A new imaging technique can be used record the storms of messages that crackle within cells. It affixes reporters to small, self-assembling proteins that act like LEGO bricks. These small proteins click together, forming clusters that are randomly scattered across the cell like little islands. Each cluster, which appears under the microscope as a luminescent dot, reports only one type of cellular signal.
With the first COVID-19 vaccines due to reach patients in a matter of weeks—including some that require temperatures up to -80º Celsius (112º Fahrenheit)—companies that manufacture and market freezers have scrambled to keep up with surging customer demand. Three companies told GEN that the demand for vaccine storage freezer extends beyond traditional customers, many of which require support as they navigate the unfamiliar territory of storing vaccines at such low temperatures.
The companies will initially focus on Duchenne muscular dystrophy (DMD) and two other undisclosed gene targets, then potentially work to develop three other gene targets that were also not disclosed.
REGEN-COV2 consists of two monoclonal antibodies, casirivimab and imdevimab, both designed to bind non-competitively to the receptor-binding domain (RBD) of SARS-CoV-2’s spike protein.
The companies said they will support their EUA application in part with final efficacy data they announced earlier this week showing BNT162b2 to be 95% effective in their nearly 44,000-patient Phase III trial, as well as positive safety data.
In the Phase II trial, AZD1222 induced immune responses in both parts of the immune system in all age groups, as well as at both the low and standard doses—though adults 70 years of age and older showed fewer adverse effects than participants in the two younger adult groups.
Scientists at the University of Wisconsin-Madison have discovered an antifungal compound in the microbiome of a Florida Keys sea squirt, that efficiently targets potentially deadly, multidrug-resistant strains of the fungal pathogen Candida auris, without toxic side effects in mice. The scientists say the new molecule, named turbinmicin, represents the most tangible output to date, of the group's $30 million NIH grant to identify useful new antimicrobial drugs from bacteria living in overlooked environments.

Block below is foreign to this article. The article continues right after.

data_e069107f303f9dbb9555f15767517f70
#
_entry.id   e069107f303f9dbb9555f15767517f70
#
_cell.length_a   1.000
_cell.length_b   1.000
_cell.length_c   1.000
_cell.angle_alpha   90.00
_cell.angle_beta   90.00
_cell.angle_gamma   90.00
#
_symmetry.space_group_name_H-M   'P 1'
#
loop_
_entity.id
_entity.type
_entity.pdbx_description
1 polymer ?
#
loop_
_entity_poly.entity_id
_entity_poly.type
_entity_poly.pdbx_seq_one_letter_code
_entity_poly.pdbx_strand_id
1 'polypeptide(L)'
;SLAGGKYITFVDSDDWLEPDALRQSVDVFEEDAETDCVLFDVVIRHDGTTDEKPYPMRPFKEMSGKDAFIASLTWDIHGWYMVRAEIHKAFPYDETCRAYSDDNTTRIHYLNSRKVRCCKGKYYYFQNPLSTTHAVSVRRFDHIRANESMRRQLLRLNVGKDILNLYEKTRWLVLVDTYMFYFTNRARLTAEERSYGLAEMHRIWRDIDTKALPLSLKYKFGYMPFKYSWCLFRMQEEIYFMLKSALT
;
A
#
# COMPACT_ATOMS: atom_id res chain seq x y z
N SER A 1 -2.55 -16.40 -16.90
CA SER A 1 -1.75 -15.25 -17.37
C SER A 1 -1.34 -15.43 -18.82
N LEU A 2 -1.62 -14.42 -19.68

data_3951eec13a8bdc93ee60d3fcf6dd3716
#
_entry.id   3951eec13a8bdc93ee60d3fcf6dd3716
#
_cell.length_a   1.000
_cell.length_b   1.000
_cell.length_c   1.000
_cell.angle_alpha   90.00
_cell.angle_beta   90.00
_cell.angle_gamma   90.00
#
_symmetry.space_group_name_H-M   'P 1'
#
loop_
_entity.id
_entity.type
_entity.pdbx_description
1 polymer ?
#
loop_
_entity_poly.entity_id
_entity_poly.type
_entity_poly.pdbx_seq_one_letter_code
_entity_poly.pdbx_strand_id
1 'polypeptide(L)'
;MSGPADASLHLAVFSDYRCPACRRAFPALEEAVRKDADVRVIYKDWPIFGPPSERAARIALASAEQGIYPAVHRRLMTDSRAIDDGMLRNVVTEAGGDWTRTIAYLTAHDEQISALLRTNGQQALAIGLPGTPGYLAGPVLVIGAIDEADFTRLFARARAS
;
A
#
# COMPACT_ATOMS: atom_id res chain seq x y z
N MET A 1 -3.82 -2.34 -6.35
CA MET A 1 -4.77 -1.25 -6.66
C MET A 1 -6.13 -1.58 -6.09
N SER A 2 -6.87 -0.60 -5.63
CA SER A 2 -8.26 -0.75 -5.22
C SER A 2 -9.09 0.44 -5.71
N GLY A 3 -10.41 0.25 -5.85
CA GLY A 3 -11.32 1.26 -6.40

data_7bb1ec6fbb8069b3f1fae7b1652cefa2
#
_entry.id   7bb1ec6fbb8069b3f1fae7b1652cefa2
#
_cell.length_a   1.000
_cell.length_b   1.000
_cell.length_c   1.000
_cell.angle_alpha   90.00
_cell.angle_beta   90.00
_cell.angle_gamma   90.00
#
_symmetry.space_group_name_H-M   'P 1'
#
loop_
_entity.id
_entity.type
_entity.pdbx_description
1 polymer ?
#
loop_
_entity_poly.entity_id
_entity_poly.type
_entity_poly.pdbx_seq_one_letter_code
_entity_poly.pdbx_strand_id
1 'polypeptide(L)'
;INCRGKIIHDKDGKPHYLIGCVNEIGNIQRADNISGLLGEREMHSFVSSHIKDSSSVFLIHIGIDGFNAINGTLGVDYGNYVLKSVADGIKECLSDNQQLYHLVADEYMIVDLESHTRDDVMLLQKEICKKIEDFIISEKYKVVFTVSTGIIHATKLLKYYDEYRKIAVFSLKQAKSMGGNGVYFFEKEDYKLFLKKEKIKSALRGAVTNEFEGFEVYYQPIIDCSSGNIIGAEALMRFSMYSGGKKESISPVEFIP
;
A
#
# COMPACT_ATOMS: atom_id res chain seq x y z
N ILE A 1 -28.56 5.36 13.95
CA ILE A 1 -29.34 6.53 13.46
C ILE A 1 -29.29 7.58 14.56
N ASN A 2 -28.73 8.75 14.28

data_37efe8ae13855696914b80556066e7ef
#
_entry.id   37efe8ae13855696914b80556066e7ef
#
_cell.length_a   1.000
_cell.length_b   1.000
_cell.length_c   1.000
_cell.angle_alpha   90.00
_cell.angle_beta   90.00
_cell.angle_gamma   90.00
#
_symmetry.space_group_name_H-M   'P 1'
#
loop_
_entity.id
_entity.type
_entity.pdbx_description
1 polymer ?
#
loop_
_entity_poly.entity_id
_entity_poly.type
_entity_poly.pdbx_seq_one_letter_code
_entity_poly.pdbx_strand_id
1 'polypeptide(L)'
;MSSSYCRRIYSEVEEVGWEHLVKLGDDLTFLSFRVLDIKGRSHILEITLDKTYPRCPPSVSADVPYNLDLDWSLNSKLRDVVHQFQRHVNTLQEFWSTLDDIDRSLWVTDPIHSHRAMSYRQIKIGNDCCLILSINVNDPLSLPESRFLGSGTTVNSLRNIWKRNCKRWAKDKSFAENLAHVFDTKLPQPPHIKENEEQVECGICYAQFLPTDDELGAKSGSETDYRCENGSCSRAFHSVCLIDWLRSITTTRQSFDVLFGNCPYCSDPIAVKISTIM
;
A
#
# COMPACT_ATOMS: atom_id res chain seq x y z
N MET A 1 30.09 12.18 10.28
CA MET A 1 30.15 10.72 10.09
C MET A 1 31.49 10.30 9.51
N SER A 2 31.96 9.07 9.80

Sponsored by: MilliporeSigmaWhen COVID-19 started to spread across continents and become a global pandemic, biopharma manufacturers around the world faced two major challenges: (1) enter the race for treatment of the disease by participating in vaccine development and (2) avoid delays in the production of other essential therapeutics. This GEN webinar, sponsored by MilliporeSigma, presents two case studies from Europe and Latin America that demonstrate how the global teams across the M Lab™ Collaboration Center network used innovative remote technologies to overcome these challenges and meet important production timelines.
Harvard Medical School researchers have, for the first time, described in mice how bacteria residing in the gut can protect against viral infections. Their work pinpointed a group of gut microbes—and a particular species—that trigger immune cells to release virus-repelling type 1 interferons. The studies further identified the molecule on the bacteria that unlocks the immune-protective cascade.
That 95% efficacy rate is based on nearly twice as many COVID-19 cases as the 94 cases reported in early data released last week from the 43,538-participant Phase III trial (NCT04368728). That data showed the vaccine to be more than 90% effective in preventing COVID-19 in participants without evidence of prior SARS-CoV-2 infection.